Time makes you bolder, children get older, I'm getting older too." Stevie Nicks

                           Mum and I doing our "Calvert" face; many siblings on my dad's side of the family smile this way.

I begin this blog today, on September 14th, on what would have been my mum’s ?? birthday. I use the ?? because she didn’t want people to know how old she was. When she met my dad, she shaved a few years off her real age, and from that moment on, she was several years younger than she really was. The moment we found out about her real age, was like a scene from Seinfeld. We were in the synagogue in Toronto, just after my uncle Alan had passed away, and the rabbi asked Mum how much younger she was than Alan. My nana chimed in, “Five years.” My sister and I looked at each other, and were confused, doing the quick math in our heads. My mum then became irritable, “Oh Mum, shut up!” We then realized that our own mother had been living a lie. All in the name of love. All in the name of feeling too old for my dad, or feeling like she was not enough. At the time, we laughed about it, and even when she died, we refused to let anyone know her real age. It has become a family joke, and we honour her legacy by never exposing just how old she really was. Recently, I’ve been thinking about why she felt she had to lie, and how this little lie, and others like it, can be insidious with regard to self-esteem and self-worth. 

In the past few months I’ve been witnessing my own responses to the ageing process. Since I shaved off my long blond locks in April, my new tresses have been coming back in a whole new way: mostly gray. Sometimes when I’d look in the mirror I’d shirk and wonder who that old lady was in the reflection. Granted, the lighting in my bathroom is horrific and even Heidi Klum would look lacklustre, but I digress. The point is, there have been moments when I’ve been resisting my age, and actually even resenting my age. The whole point of me getting rid of my hair was to experiment with my identity and my ego, and I have to admit, I haven’t been feeling super elevated and self-realized all the time. Then the guilt and shame of feeling less than sets in, which can leave me feeling worse. What kind of a yoga teacher am I if I’m still attached to my appearance?! I’m a sham! Worse...I’m an old sham! And so on.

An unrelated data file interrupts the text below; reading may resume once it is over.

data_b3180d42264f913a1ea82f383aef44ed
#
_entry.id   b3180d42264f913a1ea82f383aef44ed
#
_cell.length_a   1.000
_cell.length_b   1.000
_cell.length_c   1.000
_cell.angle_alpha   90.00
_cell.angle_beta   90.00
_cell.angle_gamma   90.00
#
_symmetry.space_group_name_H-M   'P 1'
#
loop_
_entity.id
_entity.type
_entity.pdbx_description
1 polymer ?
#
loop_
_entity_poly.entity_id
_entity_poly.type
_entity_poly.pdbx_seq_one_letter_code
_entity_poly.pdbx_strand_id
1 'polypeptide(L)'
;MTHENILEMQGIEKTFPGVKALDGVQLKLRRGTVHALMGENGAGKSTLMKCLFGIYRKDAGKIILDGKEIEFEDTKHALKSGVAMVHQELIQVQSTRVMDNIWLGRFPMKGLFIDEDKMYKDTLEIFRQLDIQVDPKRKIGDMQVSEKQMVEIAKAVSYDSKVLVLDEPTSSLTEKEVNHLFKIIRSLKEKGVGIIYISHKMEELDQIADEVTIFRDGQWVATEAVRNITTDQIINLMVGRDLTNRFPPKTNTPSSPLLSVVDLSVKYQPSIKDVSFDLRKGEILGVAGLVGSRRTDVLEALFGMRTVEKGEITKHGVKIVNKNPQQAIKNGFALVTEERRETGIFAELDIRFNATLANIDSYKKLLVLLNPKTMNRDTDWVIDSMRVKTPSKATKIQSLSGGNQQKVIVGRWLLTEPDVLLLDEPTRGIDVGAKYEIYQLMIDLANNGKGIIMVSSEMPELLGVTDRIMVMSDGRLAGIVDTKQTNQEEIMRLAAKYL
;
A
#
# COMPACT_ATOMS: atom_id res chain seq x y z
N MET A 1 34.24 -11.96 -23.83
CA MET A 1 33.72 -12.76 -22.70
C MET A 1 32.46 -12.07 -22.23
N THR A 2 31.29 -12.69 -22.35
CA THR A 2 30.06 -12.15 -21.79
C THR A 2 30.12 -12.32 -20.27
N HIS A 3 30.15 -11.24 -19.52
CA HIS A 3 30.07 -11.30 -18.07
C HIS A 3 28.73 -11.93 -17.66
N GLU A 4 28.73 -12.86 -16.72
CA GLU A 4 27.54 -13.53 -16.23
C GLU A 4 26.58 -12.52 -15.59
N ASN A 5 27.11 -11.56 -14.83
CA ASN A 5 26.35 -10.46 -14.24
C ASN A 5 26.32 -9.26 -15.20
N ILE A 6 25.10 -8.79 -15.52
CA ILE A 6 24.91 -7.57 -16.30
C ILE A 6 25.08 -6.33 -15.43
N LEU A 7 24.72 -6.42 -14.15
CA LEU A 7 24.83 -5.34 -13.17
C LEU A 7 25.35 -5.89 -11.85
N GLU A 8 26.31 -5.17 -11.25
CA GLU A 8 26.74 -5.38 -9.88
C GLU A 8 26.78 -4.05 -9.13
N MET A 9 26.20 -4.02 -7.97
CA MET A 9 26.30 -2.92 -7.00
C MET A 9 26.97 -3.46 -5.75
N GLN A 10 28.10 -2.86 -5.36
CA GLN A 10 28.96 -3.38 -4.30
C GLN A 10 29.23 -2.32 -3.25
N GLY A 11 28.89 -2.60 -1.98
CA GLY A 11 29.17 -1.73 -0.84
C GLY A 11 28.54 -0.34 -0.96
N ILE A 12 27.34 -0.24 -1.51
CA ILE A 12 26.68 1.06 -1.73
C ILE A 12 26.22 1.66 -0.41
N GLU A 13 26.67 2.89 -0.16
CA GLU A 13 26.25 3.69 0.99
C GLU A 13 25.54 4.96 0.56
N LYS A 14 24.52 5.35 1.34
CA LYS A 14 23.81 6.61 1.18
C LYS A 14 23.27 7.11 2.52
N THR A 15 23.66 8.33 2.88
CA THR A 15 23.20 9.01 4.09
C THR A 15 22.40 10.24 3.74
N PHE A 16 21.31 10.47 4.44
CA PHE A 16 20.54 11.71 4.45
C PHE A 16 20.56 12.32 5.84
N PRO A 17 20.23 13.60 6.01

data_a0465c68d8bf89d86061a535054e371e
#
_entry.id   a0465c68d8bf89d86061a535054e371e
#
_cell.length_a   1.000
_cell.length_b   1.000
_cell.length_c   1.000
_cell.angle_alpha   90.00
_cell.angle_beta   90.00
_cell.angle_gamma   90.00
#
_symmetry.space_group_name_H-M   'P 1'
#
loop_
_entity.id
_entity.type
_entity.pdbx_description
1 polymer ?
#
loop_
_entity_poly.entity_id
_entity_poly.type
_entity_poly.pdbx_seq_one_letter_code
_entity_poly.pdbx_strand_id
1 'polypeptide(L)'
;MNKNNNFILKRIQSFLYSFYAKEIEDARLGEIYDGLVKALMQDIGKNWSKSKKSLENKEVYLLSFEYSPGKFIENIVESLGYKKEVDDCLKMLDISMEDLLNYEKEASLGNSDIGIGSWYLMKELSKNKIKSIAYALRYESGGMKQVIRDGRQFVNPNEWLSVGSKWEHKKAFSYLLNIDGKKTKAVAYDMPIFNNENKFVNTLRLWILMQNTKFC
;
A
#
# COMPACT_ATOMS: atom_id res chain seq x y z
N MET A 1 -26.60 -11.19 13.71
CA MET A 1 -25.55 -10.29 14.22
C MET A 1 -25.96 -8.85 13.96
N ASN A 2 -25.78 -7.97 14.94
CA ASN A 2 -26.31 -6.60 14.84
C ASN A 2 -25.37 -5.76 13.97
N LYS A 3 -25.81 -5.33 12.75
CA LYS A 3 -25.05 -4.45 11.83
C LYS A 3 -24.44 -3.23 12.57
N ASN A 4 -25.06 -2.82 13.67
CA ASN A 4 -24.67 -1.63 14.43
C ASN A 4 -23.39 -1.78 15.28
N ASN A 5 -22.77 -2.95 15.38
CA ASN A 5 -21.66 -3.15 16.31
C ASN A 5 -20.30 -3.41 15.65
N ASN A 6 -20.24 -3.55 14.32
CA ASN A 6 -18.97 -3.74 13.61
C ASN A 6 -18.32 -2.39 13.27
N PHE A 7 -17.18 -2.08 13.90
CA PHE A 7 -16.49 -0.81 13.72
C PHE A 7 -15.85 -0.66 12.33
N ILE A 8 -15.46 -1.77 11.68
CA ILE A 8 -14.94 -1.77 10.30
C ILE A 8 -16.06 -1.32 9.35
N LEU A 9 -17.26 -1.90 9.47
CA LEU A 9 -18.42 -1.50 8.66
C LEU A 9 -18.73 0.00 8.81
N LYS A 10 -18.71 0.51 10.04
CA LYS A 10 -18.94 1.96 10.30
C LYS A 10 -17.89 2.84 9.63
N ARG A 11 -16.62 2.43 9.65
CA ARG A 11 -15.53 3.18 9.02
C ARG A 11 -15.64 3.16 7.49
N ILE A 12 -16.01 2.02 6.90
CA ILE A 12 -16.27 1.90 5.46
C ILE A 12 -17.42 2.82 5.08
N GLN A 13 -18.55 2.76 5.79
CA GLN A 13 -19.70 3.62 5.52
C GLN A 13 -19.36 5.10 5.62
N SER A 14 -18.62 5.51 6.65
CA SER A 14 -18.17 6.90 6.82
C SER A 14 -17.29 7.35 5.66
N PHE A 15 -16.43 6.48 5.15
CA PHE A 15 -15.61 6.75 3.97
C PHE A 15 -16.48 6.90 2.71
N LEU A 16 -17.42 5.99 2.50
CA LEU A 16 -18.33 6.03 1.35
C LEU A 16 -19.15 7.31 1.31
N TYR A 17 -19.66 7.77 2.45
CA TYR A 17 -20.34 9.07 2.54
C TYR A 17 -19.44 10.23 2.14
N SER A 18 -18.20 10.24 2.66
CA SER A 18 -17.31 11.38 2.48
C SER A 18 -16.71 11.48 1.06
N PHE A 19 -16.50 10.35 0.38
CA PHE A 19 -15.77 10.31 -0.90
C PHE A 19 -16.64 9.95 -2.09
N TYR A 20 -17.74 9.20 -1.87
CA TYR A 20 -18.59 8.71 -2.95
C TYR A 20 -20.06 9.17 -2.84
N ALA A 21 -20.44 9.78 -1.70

Mind you, these thoughts are not always at the forefront of my mind; the majority of the time I’m doing really well, and feel confident and clear, despite the gray tresses (and the sun spots, and the new wrinkles around my eyes and lips). A few weeks ago I visited a wonderful healer in Chiripo named Kristen Grayce McGary. Together, she and I did some deep healing work, with focus on shifting some ancestral wounds and letting go of some “stuff” that isn’t even mine. I believe that the whole ageing thing was one thing that I had to let go of. I remember Mum looking in the mirror and drawing the skin on her neck back, and musing aloud, “See? If this was just a bit tighter...” I personally didn’t notice any difference. To me, she was still my amazing mother; stunning gray-green eyes full of light and fun, beautiful beaming smile and hearty laugh. I wondered why she thought that having her cheeks or neck a bit tighter would make a difference. Now, entering mid-life, I notice my own thoughts, and see that I have had moments whereby I thought that my face was starting to sag a bit, and I feel old. With the work I’ve been doing to set myself free of ancestral wounds and old beliefs, I’v been able to shift this. A lot. 

Immediately I now catch myself, and if and when those self-destructive thoughts arise, and reframe them into feeling “older and wiser” versus “old.” I’m so much more aware of what I like, what I dislike, where I want to put my energy, and letting go of old patterns that don’t serve me anymore. I see the freckles on my face and feel gratitude that I spend so much time in the sun. Every summer I spent outside at camp, and as a young adult teaching sailing. I see the wrinkles around my lips and eyes and remember all of those winter days skiing in the alpine mountains of Canada and France. Lips chapped from the cold, heart warm with the joy of swishing around in snow. This beautiful rich life and all the elements in nature have all left their mark on my skin, and etched their stories into my soul. The stories and essence of my ancestors also leave their mark, and it is only with this age and discernment that I can now choose which stories serve me, and which stories I can release. With love. With gratitude. With wisdom. Happy birthday dear Mum. You were, and always will be enough. A-ho.